Haemostatic factors and the risk of cardiovascular death in patients with coronary artery disease: the AtheroGene study.Arterioscler Thromb Vasc Biol. 2006 Dec; 26(12):2793-9.AT
To get a better insight into the role of hemostasis in coronary artery disease (CAD), we assessed the impact of von Willebrand factor (vWF), fibrinogen, thrombin-antithrombin (TAT) complexes, D-dimers, and plasmin-antiplasmin (PAP) complexes on the risk of cardiovascular event in a prospective cohort of CAD patients.
METHODS AND RESULTS
The prospective Atherogene cohort includes 1057 individuals with an angiographically proven coronary artery disease at baseline. After a median follow-up of 6.6 years, 135 individuals died from a cardiovascular cause and 97 had a nonfatal cardiovascular event. Higher levels of all 5 hemostatic markers at baseline were associated with an increased risk of cardiovascular death, but not of nonfatal event. Except for vWF, these associations remained significant after adjustment for conventional cardiovascular risk factors and C-reactive protein (CRP) levels (P for trend according to increasing tertiles=0.20, 0.011, 0.026, 0.019, and 0.01 for vWF, fibrinogen, TAT, D-Dimer, and PAP, respectively). When including the 5 hemostatic markers in a stepwise Cox regression analysis where conventional risk factors and CRP were forced into the model, fibrinogen and D-dimers remained independently associated with the risk of cardiovascular death. Adjusted hazard ratios (95% CI) associated with one SD increase of fibrinogen and D-dimers were 1.27 (1.04 to 1.55) and 1.29 (1.09 to 1.53), respectively.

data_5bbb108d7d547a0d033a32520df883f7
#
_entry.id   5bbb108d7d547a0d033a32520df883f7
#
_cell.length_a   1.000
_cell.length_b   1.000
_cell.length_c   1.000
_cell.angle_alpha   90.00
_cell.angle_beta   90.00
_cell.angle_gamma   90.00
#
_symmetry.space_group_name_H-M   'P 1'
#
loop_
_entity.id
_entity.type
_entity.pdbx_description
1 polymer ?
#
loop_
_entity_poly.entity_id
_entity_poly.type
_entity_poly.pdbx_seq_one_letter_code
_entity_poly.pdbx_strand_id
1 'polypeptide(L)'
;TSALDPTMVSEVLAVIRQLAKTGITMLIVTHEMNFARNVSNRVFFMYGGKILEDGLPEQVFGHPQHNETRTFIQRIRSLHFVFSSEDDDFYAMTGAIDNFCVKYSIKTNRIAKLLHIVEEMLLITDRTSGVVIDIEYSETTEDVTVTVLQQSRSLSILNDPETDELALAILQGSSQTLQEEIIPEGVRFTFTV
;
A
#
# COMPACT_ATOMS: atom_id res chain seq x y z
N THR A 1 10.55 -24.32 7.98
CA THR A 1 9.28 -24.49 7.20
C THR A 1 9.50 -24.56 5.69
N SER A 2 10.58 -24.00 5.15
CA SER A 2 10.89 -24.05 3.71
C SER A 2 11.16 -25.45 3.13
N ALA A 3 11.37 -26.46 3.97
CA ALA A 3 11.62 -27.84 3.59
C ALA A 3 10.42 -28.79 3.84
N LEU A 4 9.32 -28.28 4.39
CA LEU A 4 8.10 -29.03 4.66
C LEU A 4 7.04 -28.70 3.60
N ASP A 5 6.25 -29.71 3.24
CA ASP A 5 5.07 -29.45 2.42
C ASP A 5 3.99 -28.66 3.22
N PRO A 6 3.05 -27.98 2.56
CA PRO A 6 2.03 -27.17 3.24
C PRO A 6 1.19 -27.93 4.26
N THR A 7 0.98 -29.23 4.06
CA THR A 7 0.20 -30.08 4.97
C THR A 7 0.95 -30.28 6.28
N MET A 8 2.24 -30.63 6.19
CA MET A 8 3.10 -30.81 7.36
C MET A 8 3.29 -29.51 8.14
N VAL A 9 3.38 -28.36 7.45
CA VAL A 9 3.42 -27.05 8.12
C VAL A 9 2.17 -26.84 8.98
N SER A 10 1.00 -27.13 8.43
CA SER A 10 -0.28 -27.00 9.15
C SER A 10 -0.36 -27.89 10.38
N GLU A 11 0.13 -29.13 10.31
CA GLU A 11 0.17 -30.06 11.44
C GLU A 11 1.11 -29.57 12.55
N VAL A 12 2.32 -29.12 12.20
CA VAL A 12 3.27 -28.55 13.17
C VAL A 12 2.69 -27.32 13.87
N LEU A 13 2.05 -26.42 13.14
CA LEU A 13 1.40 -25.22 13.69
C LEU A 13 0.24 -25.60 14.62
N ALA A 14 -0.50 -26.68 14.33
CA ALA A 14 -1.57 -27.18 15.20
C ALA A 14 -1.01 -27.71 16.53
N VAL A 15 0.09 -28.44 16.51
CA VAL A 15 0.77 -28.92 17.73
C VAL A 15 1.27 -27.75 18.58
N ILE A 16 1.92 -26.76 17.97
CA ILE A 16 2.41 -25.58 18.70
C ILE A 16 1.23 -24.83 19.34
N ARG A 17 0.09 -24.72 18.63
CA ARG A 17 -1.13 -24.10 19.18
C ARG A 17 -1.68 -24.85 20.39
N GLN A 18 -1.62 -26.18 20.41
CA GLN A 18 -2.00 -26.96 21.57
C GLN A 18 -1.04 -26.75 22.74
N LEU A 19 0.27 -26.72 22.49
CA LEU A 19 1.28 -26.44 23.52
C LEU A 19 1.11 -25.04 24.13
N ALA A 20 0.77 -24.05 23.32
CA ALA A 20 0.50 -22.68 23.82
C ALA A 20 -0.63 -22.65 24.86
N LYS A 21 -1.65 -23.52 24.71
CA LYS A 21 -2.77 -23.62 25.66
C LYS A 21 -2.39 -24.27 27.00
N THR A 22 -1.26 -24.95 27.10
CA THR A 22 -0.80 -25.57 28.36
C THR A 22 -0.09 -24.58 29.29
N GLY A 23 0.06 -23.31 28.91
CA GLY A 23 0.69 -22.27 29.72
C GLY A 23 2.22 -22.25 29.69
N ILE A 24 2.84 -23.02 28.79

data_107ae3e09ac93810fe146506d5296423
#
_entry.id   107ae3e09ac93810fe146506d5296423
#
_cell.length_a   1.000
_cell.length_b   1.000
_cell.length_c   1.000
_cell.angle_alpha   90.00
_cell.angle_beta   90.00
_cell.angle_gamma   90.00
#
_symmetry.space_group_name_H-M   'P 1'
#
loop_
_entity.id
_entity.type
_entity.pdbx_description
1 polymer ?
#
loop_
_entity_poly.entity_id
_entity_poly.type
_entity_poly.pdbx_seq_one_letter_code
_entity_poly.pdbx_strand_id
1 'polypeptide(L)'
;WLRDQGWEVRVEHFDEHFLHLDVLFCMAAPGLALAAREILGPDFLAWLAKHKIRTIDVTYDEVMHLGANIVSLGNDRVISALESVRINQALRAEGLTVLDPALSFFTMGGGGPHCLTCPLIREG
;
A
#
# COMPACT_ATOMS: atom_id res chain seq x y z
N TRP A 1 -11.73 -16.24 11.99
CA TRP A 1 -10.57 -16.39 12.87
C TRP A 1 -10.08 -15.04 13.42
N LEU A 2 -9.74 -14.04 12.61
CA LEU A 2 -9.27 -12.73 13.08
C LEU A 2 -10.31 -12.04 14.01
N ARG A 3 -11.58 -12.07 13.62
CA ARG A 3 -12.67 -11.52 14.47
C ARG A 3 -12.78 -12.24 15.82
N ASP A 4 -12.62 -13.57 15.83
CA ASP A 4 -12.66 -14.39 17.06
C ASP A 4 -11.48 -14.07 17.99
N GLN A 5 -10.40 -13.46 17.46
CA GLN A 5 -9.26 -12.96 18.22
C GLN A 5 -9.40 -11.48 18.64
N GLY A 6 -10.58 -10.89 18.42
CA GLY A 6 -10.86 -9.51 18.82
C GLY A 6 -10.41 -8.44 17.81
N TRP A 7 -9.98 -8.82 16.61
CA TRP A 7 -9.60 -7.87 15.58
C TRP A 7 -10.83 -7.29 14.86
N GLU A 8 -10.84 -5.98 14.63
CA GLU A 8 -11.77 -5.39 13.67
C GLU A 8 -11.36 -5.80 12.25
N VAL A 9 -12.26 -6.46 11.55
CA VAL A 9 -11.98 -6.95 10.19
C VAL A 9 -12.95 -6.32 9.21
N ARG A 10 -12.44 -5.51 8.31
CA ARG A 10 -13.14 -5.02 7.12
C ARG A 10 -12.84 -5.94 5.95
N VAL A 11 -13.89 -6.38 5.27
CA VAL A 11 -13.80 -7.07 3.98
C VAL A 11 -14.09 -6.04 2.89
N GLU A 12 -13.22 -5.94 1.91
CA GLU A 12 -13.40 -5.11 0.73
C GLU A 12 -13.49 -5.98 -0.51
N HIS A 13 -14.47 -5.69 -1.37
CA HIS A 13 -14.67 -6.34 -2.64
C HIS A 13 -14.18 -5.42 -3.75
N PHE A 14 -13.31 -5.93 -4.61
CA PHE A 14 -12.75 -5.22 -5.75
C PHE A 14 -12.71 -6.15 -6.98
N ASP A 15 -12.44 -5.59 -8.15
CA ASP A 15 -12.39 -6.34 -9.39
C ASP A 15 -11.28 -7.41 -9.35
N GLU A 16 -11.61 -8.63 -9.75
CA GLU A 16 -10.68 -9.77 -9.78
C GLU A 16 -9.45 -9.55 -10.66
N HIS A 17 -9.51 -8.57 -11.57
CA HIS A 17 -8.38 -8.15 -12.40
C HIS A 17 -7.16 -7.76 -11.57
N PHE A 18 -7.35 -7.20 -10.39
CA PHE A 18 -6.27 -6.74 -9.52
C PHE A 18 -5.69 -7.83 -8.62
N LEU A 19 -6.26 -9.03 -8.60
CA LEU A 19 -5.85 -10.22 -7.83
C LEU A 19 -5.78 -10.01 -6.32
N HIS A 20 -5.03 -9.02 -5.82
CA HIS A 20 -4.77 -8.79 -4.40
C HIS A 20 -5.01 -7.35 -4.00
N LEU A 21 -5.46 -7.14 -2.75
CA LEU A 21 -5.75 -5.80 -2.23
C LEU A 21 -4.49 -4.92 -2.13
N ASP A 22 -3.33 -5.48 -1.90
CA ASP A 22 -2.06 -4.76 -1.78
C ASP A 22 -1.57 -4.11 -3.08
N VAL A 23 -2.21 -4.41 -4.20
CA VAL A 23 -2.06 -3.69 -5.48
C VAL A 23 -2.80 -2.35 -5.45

In patients with coronary artery disease, fibrinogen and D-dimer levels are independent predictors of subsequent cardiovascular death. Our data support a role of impaired coagulation/fibrinolysis process in the complications of coronary artery disease.